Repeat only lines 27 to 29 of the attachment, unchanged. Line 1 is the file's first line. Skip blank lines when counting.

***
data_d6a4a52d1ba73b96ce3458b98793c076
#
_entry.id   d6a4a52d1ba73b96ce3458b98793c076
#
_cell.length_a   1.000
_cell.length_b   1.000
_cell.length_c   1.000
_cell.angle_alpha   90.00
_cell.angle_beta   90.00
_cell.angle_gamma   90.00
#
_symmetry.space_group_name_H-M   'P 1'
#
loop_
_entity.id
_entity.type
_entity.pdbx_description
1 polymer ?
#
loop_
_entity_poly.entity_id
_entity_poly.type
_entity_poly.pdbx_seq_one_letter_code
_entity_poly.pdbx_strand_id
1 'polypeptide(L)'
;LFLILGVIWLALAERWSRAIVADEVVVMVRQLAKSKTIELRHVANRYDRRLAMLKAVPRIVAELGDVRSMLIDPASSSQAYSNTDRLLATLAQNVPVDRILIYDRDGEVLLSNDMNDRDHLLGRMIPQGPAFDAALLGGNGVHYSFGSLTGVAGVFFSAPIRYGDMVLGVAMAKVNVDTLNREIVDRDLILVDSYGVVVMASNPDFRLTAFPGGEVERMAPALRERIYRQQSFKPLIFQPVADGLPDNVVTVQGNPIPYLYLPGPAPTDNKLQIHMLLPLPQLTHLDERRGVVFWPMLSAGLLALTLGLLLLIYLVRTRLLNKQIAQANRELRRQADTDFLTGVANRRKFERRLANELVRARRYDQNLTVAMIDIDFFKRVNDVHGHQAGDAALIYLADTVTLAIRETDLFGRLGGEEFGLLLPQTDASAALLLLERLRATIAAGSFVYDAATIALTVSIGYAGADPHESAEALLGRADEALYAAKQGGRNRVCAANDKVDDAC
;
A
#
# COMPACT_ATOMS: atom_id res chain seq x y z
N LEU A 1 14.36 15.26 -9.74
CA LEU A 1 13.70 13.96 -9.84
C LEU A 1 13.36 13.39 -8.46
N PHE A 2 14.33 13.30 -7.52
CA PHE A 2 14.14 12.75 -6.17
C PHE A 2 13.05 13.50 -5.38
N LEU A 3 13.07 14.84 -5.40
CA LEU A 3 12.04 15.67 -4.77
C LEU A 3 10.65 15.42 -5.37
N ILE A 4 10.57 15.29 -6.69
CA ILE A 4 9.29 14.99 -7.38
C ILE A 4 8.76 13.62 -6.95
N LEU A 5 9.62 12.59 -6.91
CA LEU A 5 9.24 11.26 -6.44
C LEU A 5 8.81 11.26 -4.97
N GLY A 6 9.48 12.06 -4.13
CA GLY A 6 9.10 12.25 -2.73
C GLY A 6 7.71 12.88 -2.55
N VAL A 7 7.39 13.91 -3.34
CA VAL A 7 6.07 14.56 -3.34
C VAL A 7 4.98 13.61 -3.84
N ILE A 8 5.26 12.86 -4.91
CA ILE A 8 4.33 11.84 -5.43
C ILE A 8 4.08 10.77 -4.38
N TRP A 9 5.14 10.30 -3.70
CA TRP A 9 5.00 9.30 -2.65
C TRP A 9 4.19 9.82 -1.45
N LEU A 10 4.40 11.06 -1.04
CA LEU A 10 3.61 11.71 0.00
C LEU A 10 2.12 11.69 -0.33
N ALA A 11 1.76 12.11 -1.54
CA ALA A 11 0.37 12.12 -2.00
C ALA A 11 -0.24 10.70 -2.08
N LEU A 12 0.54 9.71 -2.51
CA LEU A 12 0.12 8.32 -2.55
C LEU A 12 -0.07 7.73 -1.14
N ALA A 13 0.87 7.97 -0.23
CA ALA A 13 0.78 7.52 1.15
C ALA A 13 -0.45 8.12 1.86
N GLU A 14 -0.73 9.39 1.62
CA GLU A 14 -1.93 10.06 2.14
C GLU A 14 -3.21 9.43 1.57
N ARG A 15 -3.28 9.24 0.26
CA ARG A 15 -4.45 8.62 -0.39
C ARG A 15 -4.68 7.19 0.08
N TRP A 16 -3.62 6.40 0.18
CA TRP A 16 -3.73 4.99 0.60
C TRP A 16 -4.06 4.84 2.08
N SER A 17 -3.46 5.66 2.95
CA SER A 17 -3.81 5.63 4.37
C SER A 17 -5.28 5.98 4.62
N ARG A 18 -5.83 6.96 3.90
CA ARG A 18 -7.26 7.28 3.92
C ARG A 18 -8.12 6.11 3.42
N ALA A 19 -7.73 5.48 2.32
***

;
A
#